I agree, they don’t product SPARCs. SPARCs are a processor, just a processor, and the only SUN platform. SUN should be ADDING VALUE to Solaris instead of sitting on SPARC, look at what Linux is doing, Windows is doing, EVERY OS is doing – every one out there runs on multiple platforms.
Linux already has ports for the SPARC, in know that BSDs do as well. The real amazing thing would be to see Solaris running on an IBM Power 4+, yes a competitor. How about an Opteron version of Solaris, an Itanium version of Solaris… sure emphasize a platform as being preferred but don’t let the flavor of the month in CPU power change your focus on advancing the best OS out there, (imo)the SUN OS. Just offer the best OS for whatever platform and you will do much better than offering unpopular SPARCs just so you can get the Solaris OS. And don’t be scared if the Power 4+ or Itanium smokes the SPARC on some SPEC benchmark, maybe that would be a nice wake-up call.
The only thing Solaris has outside of SPARC is a crappy port to x86 that is a pale shadow of the SPARC version, with very limited appliation support… wahooo. SUN should be pushing SPARC with Linux, it could do nothing but further SPARCs. They should also continue to push hard for SPARC with Solaris…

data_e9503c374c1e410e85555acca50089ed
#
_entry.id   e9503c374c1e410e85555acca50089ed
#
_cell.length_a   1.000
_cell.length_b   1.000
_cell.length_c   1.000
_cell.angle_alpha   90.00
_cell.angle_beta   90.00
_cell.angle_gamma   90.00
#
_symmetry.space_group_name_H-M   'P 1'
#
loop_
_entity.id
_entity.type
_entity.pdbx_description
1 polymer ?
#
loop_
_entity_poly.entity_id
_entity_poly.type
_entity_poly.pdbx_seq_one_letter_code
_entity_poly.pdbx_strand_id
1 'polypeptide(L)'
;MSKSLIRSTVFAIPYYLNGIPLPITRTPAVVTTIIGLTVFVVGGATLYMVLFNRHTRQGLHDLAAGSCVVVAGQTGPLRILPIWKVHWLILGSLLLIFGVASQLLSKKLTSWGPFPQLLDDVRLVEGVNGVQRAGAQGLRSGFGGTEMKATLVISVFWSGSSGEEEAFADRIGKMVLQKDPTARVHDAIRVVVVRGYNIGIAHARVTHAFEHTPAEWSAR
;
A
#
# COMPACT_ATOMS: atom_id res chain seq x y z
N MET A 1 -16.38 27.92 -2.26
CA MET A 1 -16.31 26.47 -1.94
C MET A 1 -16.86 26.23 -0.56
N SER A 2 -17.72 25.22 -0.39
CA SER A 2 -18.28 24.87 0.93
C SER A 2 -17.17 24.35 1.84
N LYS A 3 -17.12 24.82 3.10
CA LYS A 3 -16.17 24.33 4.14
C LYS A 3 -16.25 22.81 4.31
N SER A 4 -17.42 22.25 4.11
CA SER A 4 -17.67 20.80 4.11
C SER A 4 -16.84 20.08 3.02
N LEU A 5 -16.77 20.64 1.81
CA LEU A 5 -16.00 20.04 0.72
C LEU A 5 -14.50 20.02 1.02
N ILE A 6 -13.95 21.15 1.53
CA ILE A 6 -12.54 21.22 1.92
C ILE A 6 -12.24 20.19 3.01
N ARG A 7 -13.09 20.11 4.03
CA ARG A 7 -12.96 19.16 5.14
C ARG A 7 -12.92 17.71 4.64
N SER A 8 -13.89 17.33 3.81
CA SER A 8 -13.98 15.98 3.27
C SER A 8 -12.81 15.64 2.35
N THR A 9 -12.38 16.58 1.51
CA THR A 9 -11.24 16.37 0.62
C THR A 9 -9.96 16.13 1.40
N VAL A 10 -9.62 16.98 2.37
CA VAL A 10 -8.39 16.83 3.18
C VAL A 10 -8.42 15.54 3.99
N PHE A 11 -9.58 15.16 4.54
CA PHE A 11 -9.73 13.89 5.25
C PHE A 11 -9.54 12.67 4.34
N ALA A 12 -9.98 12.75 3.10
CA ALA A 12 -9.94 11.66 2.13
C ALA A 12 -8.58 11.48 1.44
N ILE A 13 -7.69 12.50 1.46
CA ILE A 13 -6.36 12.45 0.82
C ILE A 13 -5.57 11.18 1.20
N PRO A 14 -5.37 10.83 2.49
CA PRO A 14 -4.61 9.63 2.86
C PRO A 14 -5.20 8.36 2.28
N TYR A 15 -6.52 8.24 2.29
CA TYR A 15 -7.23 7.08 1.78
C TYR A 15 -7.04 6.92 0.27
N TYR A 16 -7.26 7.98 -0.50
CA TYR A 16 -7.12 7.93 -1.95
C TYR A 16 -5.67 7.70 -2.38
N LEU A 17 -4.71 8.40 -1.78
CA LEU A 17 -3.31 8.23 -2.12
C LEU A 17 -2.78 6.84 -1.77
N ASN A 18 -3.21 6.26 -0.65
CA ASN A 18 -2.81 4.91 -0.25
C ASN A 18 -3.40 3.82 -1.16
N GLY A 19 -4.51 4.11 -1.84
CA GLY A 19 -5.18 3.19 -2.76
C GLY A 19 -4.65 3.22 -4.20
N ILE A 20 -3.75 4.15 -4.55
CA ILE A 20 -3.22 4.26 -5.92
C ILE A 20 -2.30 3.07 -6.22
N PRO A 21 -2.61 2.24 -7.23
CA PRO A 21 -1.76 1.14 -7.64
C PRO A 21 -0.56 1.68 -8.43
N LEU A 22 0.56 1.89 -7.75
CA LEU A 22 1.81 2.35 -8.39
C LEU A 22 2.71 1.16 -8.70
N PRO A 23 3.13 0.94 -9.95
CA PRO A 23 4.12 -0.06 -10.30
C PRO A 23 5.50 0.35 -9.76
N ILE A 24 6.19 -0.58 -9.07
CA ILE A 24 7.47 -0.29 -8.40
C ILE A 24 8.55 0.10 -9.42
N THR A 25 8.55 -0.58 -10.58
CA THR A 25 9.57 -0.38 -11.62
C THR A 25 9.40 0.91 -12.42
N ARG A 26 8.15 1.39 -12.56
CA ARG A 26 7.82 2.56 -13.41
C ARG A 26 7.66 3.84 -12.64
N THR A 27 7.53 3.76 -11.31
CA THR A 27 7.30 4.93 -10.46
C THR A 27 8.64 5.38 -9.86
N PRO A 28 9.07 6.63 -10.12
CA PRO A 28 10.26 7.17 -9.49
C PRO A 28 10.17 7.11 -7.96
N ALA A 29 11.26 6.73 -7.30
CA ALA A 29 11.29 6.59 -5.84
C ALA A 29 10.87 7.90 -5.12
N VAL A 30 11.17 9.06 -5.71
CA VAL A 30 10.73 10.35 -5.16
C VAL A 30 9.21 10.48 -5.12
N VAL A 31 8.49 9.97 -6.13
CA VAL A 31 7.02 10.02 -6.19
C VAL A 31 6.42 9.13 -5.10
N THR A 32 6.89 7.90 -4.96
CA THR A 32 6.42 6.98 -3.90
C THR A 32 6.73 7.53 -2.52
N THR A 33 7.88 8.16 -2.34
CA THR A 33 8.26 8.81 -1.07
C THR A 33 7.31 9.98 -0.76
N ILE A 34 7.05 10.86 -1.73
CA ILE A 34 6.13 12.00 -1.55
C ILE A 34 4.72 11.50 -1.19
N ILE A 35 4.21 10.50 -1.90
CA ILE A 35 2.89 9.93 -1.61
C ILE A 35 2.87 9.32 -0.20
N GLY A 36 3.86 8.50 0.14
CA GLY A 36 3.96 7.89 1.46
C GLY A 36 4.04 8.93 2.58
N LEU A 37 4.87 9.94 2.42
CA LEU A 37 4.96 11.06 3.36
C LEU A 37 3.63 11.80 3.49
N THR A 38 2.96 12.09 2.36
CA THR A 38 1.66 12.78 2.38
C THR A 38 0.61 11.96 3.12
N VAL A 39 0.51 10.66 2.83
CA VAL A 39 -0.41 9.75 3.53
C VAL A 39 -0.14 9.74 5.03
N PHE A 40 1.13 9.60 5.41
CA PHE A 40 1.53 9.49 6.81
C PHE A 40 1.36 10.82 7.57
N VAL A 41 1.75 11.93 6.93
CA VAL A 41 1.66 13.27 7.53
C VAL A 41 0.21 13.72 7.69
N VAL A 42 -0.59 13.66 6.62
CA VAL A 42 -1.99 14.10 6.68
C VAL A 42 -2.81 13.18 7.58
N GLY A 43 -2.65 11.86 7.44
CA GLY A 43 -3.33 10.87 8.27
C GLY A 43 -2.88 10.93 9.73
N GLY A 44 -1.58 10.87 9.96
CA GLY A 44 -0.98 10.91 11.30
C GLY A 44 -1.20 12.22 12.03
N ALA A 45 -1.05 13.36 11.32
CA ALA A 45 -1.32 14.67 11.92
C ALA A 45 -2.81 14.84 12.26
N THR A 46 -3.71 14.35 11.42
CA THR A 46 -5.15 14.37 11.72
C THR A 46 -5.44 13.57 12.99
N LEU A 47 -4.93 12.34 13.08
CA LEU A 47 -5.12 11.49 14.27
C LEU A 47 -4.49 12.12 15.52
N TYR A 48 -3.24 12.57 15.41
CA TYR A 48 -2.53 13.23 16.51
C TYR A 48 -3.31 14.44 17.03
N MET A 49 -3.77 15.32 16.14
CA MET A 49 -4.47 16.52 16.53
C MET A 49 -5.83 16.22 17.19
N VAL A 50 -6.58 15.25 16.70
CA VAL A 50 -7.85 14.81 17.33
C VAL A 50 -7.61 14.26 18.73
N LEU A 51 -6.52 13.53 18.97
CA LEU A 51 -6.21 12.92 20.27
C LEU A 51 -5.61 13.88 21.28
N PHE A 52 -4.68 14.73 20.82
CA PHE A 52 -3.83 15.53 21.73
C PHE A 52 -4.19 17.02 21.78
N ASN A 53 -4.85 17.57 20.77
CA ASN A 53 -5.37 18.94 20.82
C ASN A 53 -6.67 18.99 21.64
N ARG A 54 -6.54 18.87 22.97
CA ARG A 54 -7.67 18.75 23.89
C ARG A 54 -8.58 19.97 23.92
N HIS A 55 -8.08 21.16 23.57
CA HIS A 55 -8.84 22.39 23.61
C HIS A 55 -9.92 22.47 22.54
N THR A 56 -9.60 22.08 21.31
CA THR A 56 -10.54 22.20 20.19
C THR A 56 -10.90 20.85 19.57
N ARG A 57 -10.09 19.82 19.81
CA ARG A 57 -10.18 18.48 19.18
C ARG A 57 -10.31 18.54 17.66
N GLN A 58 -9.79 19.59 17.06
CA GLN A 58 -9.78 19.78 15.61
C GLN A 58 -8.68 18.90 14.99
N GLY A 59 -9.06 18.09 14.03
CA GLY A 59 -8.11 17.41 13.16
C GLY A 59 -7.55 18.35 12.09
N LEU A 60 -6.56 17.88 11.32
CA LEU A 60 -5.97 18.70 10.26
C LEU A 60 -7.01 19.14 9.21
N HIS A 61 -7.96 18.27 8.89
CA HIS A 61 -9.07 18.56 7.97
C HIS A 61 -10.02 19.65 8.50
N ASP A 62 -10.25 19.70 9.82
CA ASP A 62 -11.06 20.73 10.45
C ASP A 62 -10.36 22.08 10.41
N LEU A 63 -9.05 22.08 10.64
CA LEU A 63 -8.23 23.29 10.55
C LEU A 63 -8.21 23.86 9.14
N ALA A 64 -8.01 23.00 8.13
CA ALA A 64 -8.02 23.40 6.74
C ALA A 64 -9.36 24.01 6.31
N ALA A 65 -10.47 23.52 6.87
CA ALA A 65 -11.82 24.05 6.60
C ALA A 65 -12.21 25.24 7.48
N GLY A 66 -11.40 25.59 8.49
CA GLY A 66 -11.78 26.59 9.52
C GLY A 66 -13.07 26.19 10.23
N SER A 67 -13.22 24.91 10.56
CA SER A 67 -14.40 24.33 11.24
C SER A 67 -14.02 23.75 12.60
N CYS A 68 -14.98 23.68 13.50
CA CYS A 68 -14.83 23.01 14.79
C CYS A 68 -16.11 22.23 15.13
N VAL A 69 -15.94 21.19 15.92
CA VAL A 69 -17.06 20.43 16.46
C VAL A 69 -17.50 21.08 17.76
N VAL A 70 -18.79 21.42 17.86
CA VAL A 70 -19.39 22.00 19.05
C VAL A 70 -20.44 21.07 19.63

but maybe… just maybe…
they should think about running Solaris on PowerPPC, or Itanium, or Opteron, or… make Solaris a ubiquitous platform regardless of processor type.
I know dirty words – but the point is – advance your technology and offer a far superior and more advanced product, instead of alot of useless pride.
Sun don’t want 64-bit SPARC Linux – it wouldn’t fit the strategy.
You want cheap? 32-bit x86 with Linux or Solaris.
You want 64-bit? UltraSPARC III with Solaris.
People often forget that Sun is a hardware company, not a software company. If customers demand cheap Linux kit, it’s better to give it to them than to let them get in bed with the competition, but it’s all about selling UltraSPARC based Sun boxes – have you seen the cool stuff in the SF[3|4|6]800 and the 15k? Sun are the only firm who do dynamic reconfiguration well.
So Sun have not helped the Linux developers port to UltraSPARC III, and haven’t done the development themselves. Why should they? They wouldn’t sell many of them with Linux anyway; if you’re spending $1m on hardware, you want an OS which supports *all* its features (such as dynamic reconfiguration), and Solaris knocks the pants off Linux with big SMP (like 24+ CPUs)